Not really. We always follow an evidence-led approach informed by research, data analysis, and testing. That said, our implementation will not be the same on two projects as we are guided by the opportunities specific to that particular website.

As long as you follow the scientific method, which we outline in our book E-commerce Optimization (Kogan Page), the same approach can generally be applied across different verticals. Broadly speaking, it’s a system of generating and prioritizing relevant ideas, and a mechanism by which to test those ideas.

3) Which are the major eCommerce verticals that you have worked with?

We have extensive experience in the fashion retail industry, having worked with top clothing and footwear brands from different countries. Furniture and homeware are two other categories we are well-known for.

Other big verticals for us include consumer electronics, flowers, gardening, gifting, health products, and outdoor travel gear. Our entire portfolio ranges from bathroom fittings to wearable technology.

Conversion Optimization for Different eCommerce Verticals

4) Do your CRO goals (micro and macro) differ for Fashion, Homeware and Consumer electronics based eCommerce businesses?

Our philosophy is to optimize for revenue, so in almost all cases, the primary metric is Revenue Per Visitor (RPV). If it’s an eCommerce business, Conversion Rate simply doesn’t give you the complete picture.

Secondary metrics, aligned with micro goals, vary widely. These are typically determined by the context of the experiment, rather than the vertical. For example, on a product detail page (PDP), you might want to track clicks on “add to basket” and engagement with product images. It helps to interpret the outcome of the test.

Sometimes we track key performance indicators (KPIs) outside of the testing environment. For example, experimenting with free delivery for a fashion client, we tracked product returns and married this data manually with test results.

5) What are the main “conversion funnels” for these different eCommerce websites? Do you see a difference in major traffic sources for the websites?

It’s not uncommon to see organic search being the major source of traffic for known brands. Often, the lion’s share of that is branded search terms, so in a way, it’s an extension of direct traffic. When a business is still establishing its brand, you’d expect to see more from paid search and other channels.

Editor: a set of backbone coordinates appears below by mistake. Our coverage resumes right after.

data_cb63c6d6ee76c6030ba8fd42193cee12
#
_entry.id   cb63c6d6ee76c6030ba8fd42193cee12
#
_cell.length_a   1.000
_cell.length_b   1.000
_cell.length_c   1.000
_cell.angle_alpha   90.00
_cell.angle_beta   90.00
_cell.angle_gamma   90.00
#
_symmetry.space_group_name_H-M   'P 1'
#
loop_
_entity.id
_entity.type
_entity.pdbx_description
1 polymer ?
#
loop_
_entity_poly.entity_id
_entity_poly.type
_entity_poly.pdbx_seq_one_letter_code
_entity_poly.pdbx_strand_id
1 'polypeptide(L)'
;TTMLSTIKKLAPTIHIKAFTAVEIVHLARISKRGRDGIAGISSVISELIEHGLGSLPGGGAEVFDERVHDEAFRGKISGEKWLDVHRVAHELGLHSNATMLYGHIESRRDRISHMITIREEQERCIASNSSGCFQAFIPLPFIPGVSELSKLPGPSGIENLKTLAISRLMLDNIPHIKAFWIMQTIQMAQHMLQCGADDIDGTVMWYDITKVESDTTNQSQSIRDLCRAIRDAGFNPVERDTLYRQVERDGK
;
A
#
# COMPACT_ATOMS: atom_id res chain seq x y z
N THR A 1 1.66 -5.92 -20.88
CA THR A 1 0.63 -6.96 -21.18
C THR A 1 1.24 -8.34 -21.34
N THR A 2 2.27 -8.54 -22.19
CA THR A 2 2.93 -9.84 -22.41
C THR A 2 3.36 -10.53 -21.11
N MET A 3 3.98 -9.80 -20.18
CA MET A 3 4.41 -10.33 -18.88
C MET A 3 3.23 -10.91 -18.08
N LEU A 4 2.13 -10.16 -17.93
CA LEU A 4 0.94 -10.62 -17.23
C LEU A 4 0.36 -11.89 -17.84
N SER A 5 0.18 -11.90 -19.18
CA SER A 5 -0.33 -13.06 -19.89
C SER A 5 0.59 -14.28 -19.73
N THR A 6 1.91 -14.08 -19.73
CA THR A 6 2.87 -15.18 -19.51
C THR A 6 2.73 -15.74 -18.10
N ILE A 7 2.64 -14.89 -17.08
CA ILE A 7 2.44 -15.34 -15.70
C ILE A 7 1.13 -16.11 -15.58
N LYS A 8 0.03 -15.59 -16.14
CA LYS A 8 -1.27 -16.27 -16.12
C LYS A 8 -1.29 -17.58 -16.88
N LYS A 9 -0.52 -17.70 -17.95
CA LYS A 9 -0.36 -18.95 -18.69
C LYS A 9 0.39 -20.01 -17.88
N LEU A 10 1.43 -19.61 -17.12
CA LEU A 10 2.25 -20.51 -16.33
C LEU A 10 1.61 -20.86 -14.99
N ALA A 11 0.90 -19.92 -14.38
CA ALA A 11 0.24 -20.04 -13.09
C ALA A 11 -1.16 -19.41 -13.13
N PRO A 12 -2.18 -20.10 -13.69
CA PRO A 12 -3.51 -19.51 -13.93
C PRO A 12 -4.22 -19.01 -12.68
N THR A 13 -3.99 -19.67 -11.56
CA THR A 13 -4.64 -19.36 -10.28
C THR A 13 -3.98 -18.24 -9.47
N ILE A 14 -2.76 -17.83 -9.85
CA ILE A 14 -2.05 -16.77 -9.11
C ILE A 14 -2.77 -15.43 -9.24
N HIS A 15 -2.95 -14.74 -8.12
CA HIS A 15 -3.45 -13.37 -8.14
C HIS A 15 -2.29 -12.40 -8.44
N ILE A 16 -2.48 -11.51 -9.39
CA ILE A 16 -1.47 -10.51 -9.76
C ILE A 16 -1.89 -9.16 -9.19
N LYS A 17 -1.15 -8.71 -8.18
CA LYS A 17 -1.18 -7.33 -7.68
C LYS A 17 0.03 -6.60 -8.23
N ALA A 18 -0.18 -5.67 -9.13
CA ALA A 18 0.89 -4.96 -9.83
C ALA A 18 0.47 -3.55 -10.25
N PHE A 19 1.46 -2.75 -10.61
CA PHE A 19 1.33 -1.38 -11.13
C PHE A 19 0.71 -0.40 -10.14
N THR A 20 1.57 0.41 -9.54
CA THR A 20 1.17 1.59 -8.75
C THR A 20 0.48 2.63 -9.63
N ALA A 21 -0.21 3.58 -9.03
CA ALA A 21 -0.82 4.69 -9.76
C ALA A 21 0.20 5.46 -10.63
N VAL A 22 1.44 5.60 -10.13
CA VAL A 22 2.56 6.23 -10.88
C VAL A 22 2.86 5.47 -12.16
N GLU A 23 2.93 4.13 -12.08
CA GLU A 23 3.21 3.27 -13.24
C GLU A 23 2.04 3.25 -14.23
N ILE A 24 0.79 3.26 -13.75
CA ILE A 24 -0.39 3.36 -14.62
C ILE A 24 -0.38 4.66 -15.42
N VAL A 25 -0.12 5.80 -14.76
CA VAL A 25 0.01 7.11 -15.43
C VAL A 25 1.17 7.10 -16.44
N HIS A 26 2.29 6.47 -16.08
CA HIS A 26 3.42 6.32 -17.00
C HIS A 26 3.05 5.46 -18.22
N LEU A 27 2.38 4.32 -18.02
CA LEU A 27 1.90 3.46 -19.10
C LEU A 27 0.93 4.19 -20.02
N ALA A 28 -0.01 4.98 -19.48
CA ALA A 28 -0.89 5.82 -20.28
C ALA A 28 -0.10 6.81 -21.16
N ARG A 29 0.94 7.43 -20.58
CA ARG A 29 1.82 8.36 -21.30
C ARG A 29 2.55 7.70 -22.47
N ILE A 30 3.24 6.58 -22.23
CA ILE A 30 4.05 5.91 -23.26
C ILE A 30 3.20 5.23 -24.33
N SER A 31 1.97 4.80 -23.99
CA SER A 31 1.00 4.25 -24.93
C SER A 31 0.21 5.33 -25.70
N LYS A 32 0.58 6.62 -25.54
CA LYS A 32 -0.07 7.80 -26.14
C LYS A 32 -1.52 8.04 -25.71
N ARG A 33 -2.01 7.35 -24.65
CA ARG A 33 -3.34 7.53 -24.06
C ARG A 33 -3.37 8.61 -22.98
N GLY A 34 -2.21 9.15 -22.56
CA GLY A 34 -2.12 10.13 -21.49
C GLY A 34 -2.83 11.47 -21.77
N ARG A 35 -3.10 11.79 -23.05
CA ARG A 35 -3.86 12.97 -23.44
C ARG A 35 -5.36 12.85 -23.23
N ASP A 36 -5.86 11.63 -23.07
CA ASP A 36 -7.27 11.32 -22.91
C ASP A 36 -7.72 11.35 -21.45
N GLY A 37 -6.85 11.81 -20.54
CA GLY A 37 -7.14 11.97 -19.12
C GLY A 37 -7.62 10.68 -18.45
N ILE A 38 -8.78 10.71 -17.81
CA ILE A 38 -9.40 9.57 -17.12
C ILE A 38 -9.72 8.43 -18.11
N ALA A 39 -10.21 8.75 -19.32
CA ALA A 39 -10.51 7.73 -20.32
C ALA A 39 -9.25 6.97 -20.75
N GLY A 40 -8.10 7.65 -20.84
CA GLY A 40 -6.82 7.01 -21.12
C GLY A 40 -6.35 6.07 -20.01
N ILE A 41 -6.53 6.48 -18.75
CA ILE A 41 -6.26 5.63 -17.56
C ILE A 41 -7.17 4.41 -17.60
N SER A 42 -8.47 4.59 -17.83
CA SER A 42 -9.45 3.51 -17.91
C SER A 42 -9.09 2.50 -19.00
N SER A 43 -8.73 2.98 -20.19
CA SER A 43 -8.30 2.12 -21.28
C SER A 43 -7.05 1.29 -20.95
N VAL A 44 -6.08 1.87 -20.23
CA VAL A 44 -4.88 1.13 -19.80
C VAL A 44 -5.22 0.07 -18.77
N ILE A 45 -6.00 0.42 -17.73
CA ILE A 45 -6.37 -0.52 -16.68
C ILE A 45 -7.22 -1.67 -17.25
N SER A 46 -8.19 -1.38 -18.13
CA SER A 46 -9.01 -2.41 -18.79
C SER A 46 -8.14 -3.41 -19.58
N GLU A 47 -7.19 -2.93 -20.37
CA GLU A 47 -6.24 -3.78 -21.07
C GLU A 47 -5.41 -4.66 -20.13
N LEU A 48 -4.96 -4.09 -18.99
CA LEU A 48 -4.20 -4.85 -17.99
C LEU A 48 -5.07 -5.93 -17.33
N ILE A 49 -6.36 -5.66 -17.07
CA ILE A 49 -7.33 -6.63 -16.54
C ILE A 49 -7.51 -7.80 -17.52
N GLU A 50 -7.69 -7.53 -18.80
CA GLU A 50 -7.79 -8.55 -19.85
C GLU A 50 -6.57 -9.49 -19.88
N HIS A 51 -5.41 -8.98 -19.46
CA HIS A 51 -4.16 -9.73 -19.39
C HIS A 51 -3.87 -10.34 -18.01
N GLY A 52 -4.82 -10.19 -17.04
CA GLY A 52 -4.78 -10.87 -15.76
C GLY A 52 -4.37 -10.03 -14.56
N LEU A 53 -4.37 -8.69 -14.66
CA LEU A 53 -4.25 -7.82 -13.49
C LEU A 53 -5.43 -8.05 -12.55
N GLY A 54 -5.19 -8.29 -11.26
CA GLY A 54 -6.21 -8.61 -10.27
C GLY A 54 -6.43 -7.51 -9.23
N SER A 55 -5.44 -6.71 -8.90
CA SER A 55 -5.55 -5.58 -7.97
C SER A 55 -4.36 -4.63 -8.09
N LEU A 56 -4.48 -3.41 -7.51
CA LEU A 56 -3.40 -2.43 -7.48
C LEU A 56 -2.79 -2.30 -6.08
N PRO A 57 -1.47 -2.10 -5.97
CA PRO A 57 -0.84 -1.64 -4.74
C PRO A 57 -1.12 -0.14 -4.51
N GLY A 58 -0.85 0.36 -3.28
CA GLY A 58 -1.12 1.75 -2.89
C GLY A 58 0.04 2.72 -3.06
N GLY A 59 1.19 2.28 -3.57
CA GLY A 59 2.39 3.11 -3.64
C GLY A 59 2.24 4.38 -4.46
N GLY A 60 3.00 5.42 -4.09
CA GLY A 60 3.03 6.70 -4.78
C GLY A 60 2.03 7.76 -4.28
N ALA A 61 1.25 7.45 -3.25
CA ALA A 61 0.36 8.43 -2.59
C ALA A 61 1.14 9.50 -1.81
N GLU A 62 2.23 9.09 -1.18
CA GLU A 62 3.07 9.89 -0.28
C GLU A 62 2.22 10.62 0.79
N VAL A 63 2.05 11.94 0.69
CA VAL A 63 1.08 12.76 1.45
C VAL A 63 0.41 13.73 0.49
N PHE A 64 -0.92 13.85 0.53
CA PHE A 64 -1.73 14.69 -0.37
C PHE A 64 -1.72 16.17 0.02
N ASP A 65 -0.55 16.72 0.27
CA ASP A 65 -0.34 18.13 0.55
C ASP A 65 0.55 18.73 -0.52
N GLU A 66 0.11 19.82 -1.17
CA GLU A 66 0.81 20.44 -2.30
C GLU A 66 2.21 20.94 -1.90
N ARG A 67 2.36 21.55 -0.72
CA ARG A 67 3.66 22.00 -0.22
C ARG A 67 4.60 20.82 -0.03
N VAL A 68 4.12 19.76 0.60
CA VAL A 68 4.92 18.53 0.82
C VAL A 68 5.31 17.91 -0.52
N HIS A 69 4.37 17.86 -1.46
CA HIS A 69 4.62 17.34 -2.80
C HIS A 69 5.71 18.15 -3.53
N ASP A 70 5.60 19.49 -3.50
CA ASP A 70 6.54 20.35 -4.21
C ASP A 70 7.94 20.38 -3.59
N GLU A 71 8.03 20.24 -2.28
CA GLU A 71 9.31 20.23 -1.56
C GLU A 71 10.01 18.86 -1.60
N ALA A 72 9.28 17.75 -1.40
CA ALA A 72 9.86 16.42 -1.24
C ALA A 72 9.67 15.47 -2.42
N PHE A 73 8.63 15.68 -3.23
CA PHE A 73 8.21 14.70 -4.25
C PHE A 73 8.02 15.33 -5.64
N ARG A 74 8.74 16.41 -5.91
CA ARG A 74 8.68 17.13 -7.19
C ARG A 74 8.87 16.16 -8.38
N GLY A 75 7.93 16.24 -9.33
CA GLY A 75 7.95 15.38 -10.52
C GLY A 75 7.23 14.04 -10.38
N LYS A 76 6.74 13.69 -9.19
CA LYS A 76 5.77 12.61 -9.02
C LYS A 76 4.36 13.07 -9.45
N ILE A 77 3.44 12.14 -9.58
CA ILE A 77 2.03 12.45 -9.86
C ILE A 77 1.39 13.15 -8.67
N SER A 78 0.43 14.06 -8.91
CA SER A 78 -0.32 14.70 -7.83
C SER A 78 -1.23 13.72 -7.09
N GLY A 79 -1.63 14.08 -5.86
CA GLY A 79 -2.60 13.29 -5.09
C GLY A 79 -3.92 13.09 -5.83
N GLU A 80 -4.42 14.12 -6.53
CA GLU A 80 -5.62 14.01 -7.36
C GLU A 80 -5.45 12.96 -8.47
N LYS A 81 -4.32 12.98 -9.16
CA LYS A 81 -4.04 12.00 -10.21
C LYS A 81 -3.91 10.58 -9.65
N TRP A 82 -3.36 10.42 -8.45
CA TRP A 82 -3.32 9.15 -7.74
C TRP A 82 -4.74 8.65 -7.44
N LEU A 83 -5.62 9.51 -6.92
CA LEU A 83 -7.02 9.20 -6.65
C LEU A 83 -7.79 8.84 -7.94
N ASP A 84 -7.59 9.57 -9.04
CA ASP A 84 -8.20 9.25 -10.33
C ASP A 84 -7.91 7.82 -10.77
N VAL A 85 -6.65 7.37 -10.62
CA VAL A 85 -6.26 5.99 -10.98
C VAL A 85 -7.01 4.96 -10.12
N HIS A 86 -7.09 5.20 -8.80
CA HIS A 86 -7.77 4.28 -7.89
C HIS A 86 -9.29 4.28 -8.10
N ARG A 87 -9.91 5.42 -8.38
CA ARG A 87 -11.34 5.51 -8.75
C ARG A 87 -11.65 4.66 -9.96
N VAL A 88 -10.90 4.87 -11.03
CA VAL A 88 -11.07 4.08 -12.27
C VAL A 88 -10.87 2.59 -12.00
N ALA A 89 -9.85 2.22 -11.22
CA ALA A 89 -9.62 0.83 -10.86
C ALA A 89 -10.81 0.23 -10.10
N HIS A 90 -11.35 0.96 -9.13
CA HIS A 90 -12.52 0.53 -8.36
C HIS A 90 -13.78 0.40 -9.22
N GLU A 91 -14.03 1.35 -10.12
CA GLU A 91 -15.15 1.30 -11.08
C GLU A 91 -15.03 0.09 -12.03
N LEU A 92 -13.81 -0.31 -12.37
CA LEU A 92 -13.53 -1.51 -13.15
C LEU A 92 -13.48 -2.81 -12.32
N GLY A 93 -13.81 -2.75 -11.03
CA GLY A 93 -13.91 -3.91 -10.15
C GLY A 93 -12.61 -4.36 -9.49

Many agencies limit optimization efforts to the website, which is a mistake. Social is an exciting area for some businesses, often rich with opportunities. Email consistently delivers good results for many of our clients and therefore, any gains in this arena can have a significant impact on overall business results.

Omni-channel, where we have a lot of experience, adds different dynamics. Not only do you see more direct traffic at the top of the funnel, but a large group of website visitors tend to browse with the intention to buy in-store. Or they may buy online, but only after visiting a store to “touch and feel” the product.

It’s important for the optimizer to take into consideration the entire journey, mapping out how the various touch points contribute to the purchase decision.

6)  Which persuasion principles (scarcity, social proof, reciprocity, etc.) do you use in optimizing different eCommerce vertical websites?

We regularly use social proof, liking, authority, and scarcity. It depends entirely on the situation. We don’t actively look for ways to plug them in. Instead, we examine the data and use a principle if it seems like a relevant solution. For example, one of our clients sells plants by catalogue and online. A common sales objection was whether the flowers would look as good in the customer’s garden as they are in the product images. This prompted us to invite customers to submit pictures of products in their gardens, invoking the social proof principle.

Once we’ve decided to use a principle, we may run a few tests to find the best implementation.

If a principle is already present on the website, there could be ways of making it more persuasive. In some cases, a message can be distracting in one part of the funnel yet very effective in another area of the site.

7) Which are the common conversion killers for these different eCommerce enterprises?

Some are universal, for example, delivery. Not only do consumers generally resist paying for shipping, but long waiting periods put them off. If you charge for it, you have to treat it like a product with its own compelling value proposition.

In the fashion industry, it’s size and fitting. Will these boots fit me? How will this shirt hang on me? Is your size 8 the same as another manufacturer’s size 8? These are the common themes. Typical concerns in the furniture and homeware space are material composition, dimensions, and perspective.

Sometimes we’re surprised by what we uncover. One of our clients, a gifting site, had a great returns policy. Obviously this was messaged clearly on the website. However, we discovered that it actually turned out to be a conversion killer for them. Why? Many of the buyers were grandparents who didn’t want to contemplate the prospect of their grandchildren returning their gifts.

8) The buying cycle for each eCommerce vertical website varies. Does your CRO strategy take this into account?

Definitely. The buying cycle is something we map out carefully.

For us, it is crucial to get under the skin of the customer. We want to understand exactly what goes into a sale being made or lost.

It can also inform our approach with testing. Normally we’d run an experiment for two weeks. However, if the purchase cycle is longer than that for the majority of customers, we may extend the test duration.

9) Does seasonality have an effect on your CRO strategy for different eCommerce verticals?

Clearly, some verticals are affected by it more than others. Seasonality is partly a reflection of customer needs. It is easier to deal with if you have a solid understanding of the core needs. In some verticals like gardening, it might be a good idea to conduct user research in low and high seasons.